Several of our members have been wondering about the nature of the programme to revamp the kampung (village) area on the left bank of the Sarawak river in Kuching. The Borneo Post published recently a column by Thomas Ong commenting on this programme.
“[…] The numerous Malay kampungs along the north bank of the river such as Kampung Tupong to the west, Kampung Istana, Kampung Bedil and Kampung Surabaya right to Kampung Pulo in the east next to the Salahuddin Bridge have maintained their kampung character and old-world charm.
However, projects are underway to modernise and shift them out of their haphazard and disorganised lifestyle by the government. Like all kampungs, they have, over the ages, sprung up organically without the proper planning for infrastructure and in some areas the houses are clustered too closely without fire safety in mind. Roads are narrow and houses are crammed.
This new relocation project, named Desa Ilham will change the way Kuching will be seen as the kampungs will be demolished all the way from the Satok Bridge in the west to the Salahuddin Bridge in the east. Perhaps Kuching will never be seen as the idyllic city with its casual ambiance again.
The Kampung dwellers will all be housed in a new area further inland from the Salahuddin Bridge. They will be housed in apartments.
[…] The cluster of houses located at Kampung Boyan and Kampung Gersik should all be preserved. It slopes uphill from the riverbank. The kampong houses nestle on the gentle hill and are all within walking distance of each other. It could well be a Malay tourism village. […] The views from there are superb. Just bring in some more tourist products, such as a few high-end Malay restaurants to the other houses. Even a Malay heritage museum from a cluster of the houses. Then bring in a Starbucks and a KFC or a McDonald’s. Of course, add a dash of tourism trinket-shop. Some of these houses can be converted to homestay houses or small motels.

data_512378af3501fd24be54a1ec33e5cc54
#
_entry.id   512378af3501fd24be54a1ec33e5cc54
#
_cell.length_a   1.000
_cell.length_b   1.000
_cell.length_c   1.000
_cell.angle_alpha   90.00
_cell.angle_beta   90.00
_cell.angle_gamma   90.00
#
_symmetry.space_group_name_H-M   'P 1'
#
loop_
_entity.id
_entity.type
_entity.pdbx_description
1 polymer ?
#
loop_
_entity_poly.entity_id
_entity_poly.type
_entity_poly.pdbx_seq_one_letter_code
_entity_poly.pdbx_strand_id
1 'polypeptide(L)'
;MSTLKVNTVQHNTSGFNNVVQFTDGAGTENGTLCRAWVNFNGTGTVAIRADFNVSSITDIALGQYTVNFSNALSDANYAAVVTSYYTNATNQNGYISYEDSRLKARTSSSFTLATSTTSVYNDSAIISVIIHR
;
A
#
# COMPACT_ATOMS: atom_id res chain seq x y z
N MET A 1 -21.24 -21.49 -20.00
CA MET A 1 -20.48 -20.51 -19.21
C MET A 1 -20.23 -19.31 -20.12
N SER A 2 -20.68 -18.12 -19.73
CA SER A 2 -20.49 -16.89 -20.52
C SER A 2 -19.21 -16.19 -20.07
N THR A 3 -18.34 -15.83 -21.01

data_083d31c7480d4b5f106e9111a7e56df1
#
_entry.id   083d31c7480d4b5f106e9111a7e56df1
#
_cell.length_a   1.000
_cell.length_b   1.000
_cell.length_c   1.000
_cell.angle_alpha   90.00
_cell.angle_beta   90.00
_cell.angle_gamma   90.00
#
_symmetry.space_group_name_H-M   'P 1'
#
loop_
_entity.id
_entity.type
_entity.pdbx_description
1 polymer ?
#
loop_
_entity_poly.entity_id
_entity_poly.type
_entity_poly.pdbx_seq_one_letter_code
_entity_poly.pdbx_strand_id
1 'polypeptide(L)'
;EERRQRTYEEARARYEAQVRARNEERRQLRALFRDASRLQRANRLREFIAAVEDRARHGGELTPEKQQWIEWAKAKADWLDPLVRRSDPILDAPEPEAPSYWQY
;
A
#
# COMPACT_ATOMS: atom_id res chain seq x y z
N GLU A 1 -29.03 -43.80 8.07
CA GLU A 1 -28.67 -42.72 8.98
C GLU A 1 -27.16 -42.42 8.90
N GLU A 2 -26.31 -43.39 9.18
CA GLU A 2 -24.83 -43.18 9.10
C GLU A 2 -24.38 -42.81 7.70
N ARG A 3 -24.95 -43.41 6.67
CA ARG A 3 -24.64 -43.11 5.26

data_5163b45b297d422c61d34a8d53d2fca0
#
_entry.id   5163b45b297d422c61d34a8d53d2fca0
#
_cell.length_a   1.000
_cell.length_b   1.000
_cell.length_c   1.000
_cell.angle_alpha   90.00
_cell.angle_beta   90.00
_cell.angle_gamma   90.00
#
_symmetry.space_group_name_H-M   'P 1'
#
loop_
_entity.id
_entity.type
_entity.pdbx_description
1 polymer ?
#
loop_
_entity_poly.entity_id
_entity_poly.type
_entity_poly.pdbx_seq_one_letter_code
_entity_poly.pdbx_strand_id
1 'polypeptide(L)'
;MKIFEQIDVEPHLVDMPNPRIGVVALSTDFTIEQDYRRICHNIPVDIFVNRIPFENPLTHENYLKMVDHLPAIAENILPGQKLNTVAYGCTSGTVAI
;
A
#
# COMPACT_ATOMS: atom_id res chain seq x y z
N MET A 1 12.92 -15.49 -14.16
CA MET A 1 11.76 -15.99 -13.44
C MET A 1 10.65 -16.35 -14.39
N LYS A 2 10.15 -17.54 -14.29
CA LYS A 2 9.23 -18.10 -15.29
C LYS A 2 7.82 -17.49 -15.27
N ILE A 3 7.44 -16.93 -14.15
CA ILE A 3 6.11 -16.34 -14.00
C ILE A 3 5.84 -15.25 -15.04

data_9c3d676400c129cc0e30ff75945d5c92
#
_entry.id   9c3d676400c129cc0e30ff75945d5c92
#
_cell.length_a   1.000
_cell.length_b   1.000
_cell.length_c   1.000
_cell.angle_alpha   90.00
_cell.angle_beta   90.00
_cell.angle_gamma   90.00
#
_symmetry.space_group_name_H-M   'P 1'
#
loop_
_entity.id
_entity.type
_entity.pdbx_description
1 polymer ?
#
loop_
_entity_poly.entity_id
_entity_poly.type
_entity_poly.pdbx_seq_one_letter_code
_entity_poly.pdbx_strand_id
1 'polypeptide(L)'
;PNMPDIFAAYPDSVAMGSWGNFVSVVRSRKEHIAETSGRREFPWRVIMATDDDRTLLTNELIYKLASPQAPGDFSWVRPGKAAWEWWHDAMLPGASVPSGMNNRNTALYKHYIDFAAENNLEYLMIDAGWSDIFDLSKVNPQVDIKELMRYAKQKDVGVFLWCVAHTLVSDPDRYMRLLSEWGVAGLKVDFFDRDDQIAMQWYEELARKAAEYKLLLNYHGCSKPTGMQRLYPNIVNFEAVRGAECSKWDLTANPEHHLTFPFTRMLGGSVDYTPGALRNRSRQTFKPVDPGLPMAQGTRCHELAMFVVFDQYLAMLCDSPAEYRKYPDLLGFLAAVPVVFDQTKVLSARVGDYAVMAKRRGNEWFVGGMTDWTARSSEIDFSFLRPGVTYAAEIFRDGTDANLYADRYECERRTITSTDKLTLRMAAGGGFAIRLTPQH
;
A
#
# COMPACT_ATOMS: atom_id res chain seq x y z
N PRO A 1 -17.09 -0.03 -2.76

[…] Then there is the other strength of Kuching, her tambang. It is the ubiquitous water crafts, that ply between the two banks of Sarawak River. It may be the icon of Kuching but without help, it may not last that long.
[…] The houses are fairly well maintained and with great heritage value.
[… ] Certainly, this plan needs organisation, but the best part of it is that it does not cost much as it is using what are generally all there for utilisation. It does not need displacing all the kampung folk but engage them to reorganise themselves and to re-orientate their usage of their premises.
It is a real shame that we have not seen the potential of our own city. The past administration has been wont on demolishing, first the Gambier Street Market and now the whole of the north shore Malay Kampungs.
The replacements for the Malay villages are more concrete jungles. More high-rise buildings. So when the new phase of the Kuching Waterfront gets underway, voila! we will have more high-rises at the south shore and high-rises at the north shore. Concrete jungles, is that how we envisage the new Kuching?
Or do we dare to make the kampungs and the tambang the icon of the new Kuching? And push more economic value to the kampung dwellers. If we want to preserve heritage, then this is where we begin.”
To “write straight”, as the author suggests at the end of his article, we would say that he got the point in stressing the heritage value of these Malay kampungs. Demolishing them, translocating their inhabitants into concrete apartment blocks further North and perhaps developing a tourist village at the site of the kampungs -if that is really the purpose of the Desa Ilham project- it’s quite a radical enterprise.
Constructive comment: there are certainly ways to modernize the kampungs while preserving the strong cultural values they retained over generations (the “sense of belonging to the place”).
We suspect however that most SHS members will not support the author in his suggestions to transform the kampungs into tourist villages and “bringing in” the likes of Starbucks, KFC and McDonald’s. Fine, if that is the demand of the inhabitants themselves. But in our opinion, heritage-minded visitors do not look for global franchises. They look for authenticity.
Full Borneo Post article : “Preserving the Malay heartland” 1 Nov. 2015
Comments welcome. Dare!